Rawson’s was the name of the first bridge at the present site of the Rustic Bridge, at the north end of the pond. It must have been gone or in bad condition and in need of replacement when the one shown below was built in 1900. It was probably called Rawson’s Bridge also. It was replaced in 1928 by the present bridge. Based on the postcard view below, evidently the name Rustic Bridge was used for both the 1900 and the 1928 bridges. .
The Rustic Bridge
The name “Rustic Bridge” was evidently used for both the first one built after the establishment of the Parklands, shown in the post card view above, (with a postmark date of 1910 on the other side) and the fieldstone bridge that’s there now. The report of the Park Commissioners for 1900 states, “A rustic bridge of serviceable design was constructed at Second Bridge (so called), enabling communication by foot or team with the Park land on the west side of the river.” So it seems that “a rustic bridge” eventually became “the Rustic Bridge.” And why the name, Second Bridge? Perhaps the Rawsons had been out of the area for so long that that name had begun to go out of use. However, it didn’t go out of use entirely. The 1913 map by landscape architect Warren Henry Manning refers to the bridge at the upper end of the pond as Rawson’s Bridge. In 1928, the Park Department reported, “Rawson’s Bridge replaced Cost: $1,300. Stone structure became known as the Rustic Bridge.” Hopedale Park Department History. The photo below, from a negative at the Bancroft Library, is the earliest one that I’ve seen of the bridge that’s there now.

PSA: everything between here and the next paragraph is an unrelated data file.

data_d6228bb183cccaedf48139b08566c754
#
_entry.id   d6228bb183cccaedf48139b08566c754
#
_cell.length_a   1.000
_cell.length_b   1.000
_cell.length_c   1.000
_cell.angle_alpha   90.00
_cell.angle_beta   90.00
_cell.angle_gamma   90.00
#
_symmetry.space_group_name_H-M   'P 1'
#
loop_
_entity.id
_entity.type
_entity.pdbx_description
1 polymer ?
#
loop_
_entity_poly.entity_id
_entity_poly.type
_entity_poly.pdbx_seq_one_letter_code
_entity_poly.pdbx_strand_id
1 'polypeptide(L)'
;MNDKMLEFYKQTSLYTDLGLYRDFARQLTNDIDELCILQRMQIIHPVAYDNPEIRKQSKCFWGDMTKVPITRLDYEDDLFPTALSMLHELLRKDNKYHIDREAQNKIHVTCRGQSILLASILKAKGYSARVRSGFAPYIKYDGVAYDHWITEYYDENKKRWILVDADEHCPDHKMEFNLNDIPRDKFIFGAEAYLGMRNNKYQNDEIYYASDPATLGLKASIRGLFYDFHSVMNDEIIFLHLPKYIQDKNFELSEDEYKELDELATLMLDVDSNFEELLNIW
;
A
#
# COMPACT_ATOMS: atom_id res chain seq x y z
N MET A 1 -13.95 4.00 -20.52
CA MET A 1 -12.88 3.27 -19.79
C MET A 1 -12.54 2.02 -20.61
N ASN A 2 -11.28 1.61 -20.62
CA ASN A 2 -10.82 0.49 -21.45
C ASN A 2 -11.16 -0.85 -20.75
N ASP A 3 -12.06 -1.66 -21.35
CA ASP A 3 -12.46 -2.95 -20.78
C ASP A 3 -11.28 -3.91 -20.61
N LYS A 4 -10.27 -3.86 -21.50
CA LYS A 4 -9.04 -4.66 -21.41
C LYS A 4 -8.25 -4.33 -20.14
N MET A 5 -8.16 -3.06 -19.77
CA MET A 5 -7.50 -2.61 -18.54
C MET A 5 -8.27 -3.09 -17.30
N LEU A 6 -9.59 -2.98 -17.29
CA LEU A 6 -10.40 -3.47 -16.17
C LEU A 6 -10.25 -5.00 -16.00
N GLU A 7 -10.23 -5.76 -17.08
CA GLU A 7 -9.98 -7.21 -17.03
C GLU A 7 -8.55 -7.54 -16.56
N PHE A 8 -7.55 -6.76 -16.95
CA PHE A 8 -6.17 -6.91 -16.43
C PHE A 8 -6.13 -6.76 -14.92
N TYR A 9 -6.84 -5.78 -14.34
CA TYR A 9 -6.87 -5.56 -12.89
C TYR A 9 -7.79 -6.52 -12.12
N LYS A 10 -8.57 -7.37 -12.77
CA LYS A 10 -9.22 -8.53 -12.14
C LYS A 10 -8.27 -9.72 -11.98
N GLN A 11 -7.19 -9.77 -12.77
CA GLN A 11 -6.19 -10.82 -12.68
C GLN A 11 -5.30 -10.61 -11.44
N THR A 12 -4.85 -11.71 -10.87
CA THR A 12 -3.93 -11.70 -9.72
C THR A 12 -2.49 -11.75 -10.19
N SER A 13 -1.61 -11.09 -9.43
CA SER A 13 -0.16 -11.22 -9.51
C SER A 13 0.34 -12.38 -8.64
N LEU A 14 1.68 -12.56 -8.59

Probably for a number of years in the early twentieth century, the names Rawson’s, Second and Rustic were all used, and over time Rustic was the name that finally caught on.
If the Rustic was the site of the Second Bridge, where was the First Bridge? Probably Cutler’s, but if that was long gone by 1900, it might have referred to the bridge at Freedom Street.
The 1901 report of the Park Commissioners states, “At the Upper Park, it was found that through a misunderstanding the original bridge was not placed sufficiently high to allow boats to pass under properly, so we have raised it materially. The Maroney grove, which includes the best tract of pine timber in town, has been cleaned up, and put into attractive shape for use by picnic parties. We have also started a roadway commencing at Hazel Street and continuing over the new bridge, and through the woods to the Grafton & Upton railroad. While it is by no means a finished way, this road is perfectly passable, and allows a drive of at least a mile within the Park boundaries. With the trolley cars running on the Grafton & Upton road, the public can easily reach this new territory from the western side. There are three good springs in the vicinity, and can only be appreciated by investigation.”
This photo, from the Draper pictures in the Bancroft Library Hopedale history collection, was taken just a year after the fieldstone version of the Rustic Bridge was built. It’s probably the earliest existing picture of it.